Does Caffeine Cause or Remedy Migraines?

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Migraines can be caused by a variety of triggers, including hormonal changes, skipping meals, alcohol, stress, bright lights, and some foodstuffs, including aged cheeses, chocolate, nuts, dairy, eggs, tomatoes, onions, wheat products  and food additives such as MSG.

Some medications can cause migraines, while, surprisingly, a variety of medicines used to treat migraines contain caffeine.

Caffeine doesn’t cause headaches, but it can trigger what’s known as caffeine rebound or caffeine withdrawal headaches. This occurs when you consume too much caffeine and subsequently experience withdrawal from it. Each person reacts differently to caffeine, you may be able to drink a daily cup of coffee and be fine, whereas someone else could get rebound headaches from having one cup of coffee a day. The side effects can be severe, sometimes even worse than a typical headache or migraine.

Studies have found that people who discontinued the use of caffeine, experienced a significant reduction in the intensity of their headaches/migraines. Pay attention to how much caffeine you consume and how it affects you. Keep a headache diary, including what seems to help or hinder them. If you have frequent headaches, consider slowly reducing your caffeine intake and consuming it in moderation.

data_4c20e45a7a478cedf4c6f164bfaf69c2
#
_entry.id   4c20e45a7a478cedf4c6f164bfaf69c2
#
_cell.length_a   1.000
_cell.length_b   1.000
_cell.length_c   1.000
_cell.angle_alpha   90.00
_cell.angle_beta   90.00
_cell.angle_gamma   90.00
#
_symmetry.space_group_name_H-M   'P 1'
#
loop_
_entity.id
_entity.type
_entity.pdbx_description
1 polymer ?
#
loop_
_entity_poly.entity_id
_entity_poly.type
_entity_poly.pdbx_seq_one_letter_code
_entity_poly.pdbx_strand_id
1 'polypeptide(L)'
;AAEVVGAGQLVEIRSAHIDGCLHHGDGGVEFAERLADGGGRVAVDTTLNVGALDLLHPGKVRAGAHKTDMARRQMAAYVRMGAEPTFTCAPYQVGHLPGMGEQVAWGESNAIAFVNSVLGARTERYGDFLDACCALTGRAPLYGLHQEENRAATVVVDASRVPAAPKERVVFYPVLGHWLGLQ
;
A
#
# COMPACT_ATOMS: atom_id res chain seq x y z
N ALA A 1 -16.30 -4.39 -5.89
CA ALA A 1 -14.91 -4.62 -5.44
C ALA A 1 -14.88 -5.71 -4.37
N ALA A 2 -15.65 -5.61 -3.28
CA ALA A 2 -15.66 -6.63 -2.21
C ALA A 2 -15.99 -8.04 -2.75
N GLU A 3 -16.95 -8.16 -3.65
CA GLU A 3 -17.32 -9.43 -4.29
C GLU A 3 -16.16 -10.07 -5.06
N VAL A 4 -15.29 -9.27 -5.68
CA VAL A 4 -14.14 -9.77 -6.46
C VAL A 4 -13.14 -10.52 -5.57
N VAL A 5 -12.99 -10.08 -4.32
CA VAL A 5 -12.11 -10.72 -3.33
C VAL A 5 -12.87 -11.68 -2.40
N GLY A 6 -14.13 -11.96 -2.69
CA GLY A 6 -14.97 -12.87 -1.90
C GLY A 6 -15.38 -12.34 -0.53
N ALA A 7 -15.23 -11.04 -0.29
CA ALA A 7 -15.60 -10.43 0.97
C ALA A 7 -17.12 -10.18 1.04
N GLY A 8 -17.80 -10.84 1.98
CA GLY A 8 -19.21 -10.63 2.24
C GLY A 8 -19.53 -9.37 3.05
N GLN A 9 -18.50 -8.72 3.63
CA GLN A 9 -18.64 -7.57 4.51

So how does caffeine ease migraines? Blood vessels enlarge prior to experiencing a migraine and causes increased blood flow and pressure around the nerves. This sends pain messages to the brain and brings on the headache. Caffeine has vasoconstrictive properties that can restrict blood flow, meaning that ingesting caffeine can decrease the pain caused by a headache/migraine.  When caffeine is taken in combination with pain medicines, such as aspirin, ibuprofen or acetaminophen, it increases the absorption and strength of the medication to provide up to 40 percent pain relief. This combination has been shown to be more effective and faster-acting than taking medications on their own.

 

The American Migraine Association warns against treating headaches and migraines solely with caffeine. And even though caffeine may aid in the absorption of migraine medications, it has not been proven to be a foolproof remedy. It is best to chat to your doctor about your caffeine intake and whether you should avoid caffeine entirely, or just cut down. Be mindful that caffeine is not only found in coffee and tea, but in other foodstuffs as mentioned above.